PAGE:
Talk:Venlafaxine

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Memory Loss[edit]

In previous versions of this page, there was mention (sourced) about side effects such as memory loss. The numbers found in the study seem quite profound in regards to memory loss. Why does no such information exist anywhere on the page anymore?

See this diff where it was removed: https://en.wikipedia.org/w/index.php?title=Venlafaxine&diff=next&oldid=580354405

Originally sourced: Tolerability of High-Dose Venlafaxine in Depressed Patients http://jop.sagepub.com/content/18/2/200 — Preceding unsigned comment added by 207.195.114.48 (talk) 14:07, 10 February 2016 (UTC)

Potential errors[edit]

First paragraph of the article In children and adolescents, venlafaxine (like other anti-depressants) has a potential to increase suicidal thoughts, attempts and events of self-harm.

Im sure this is meant to read decrease suicidal thoughts? —Preceding unsigned comment added by Fmountford (talkcontribs) 10:45, 30 March 2010 (UTC)

No, actually, there is a small risk of increased suicidal thoughts in some patients, but it is more likely more patients will have fewer suicidal thoughts. I don't have the citation, but one study showed that after the FDA forced most antidepressants to have the "black box warning", the overall number of prescriptions written decreased, and overall suicide rates increased, showing that overall, antidepressants reduce suicide risk. MeekMark (talk) 16:46, 6 May 2010 (UTC)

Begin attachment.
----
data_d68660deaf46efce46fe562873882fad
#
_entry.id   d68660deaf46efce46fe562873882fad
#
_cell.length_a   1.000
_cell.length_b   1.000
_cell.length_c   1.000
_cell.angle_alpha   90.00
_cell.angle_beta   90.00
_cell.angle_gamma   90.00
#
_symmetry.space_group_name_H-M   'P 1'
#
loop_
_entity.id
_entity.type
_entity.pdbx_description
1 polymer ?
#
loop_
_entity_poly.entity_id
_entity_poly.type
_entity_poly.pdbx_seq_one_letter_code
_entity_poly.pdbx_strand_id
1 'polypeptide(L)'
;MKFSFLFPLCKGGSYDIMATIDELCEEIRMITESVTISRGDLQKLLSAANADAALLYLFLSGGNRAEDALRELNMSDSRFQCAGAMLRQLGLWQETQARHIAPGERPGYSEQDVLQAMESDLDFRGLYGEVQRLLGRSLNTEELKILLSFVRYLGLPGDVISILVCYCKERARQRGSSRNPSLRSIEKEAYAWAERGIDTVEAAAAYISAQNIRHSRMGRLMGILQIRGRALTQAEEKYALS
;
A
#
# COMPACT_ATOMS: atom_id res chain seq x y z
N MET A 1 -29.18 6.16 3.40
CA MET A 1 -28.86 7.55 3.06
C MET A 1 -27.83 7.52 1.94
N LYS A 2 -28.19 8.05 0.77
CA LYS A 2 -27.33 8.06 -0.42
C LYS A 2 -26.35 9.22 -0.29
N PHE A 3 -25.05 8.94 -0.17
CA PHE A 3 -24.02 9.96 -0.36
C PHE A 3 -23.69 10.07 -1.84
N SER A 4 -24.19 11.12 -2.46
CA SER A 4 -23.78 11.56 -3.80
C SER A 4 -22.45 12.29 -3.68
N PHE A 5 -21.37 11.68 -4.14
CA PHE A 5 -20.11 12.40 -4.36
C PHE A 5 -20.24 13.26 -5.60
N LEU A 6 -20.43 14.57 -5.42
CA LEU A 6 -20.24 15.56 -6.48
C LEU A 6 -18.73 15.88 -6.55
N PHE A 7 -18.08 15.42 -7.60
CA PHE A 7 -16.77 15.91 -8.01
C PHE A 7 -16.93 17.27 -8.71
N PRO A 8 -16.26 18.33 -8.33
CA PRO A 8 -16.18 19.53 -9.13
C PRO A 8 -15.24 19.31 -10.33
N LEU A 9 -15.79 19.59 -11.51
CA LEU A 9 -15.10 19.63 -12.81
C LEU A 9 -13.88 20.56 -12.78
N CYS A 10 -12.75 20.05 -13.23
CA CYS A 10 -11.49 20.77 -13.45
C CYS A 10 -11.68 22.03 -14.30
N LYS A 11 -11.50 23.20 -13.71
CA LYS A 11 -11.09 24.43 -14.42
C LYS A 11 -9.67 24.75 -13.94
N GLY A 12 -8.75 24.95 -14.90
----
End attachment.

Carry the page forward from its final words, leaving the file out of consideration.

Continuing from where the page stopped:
Should that be moved to a different section of the page? Granted, it does have a grain of truth, but the way it comes off, it sounds like anti-medication propaganda. --174.30.2.239 (talk) 00:28, 11 February 2011 (UTC)
I have removed this sentence because anyone looking at the TOC will immediately notice Suicide as the first thing under Side Effects. Besides, this problem is not nearly as common as the media presents it: the difference didn't even reach statistical significance for any single drug, so they had to do a meta-analysis of many antidepressants to be able to report an increase. If you have a good reason to revert, please notify me and post here. Atxd00d (talk) 03:51, 16 February 2011 (UTC)

Discontinuation syndrome versus withdrawal[edit]

I re-named the section which was labeled "Discontinuation syndrome" to identify it as "withdrawal." "Discontinuation syndrome" is a Wyeth-created term. I have some concerns that this article has been and continues to be a re-stating of Wyeth provided information only, and without an anlysis of all aspects. While I fully realize that Wikipedia is to maintain a neutral tone, I strongly believe that this terminology ("discontinuation syndrome") is and of itself negates any neutral tone to this article whatsoever.Also use it for man-power.

error regarding pulmonary hypertension[edit]

In the section entitled "Heart Disease and Hypertension", a risk for "persistent pulmonary hypertension (PPHN)" is listed as a potential side-effect of this med. PPHN actually stands for "persistent pulmonary hypertension of the newborn". I believe the potential side-effect intended here is for "primary pulmonary hypertension" (PPH), as newborns are unlikely to be exposed to this drug. Also, 4 bpm increase in heart rate is listed as a side-effect under this heading, and is the only cardiac symptom listed under that heading, so I believe "heart disease" is not an appropriate heading here unless additional cardiac risk factors are added to the section. A more appropriate title heading would be for example, "Cardiopulmonary Effects and Hypertension." The section also lacks sources.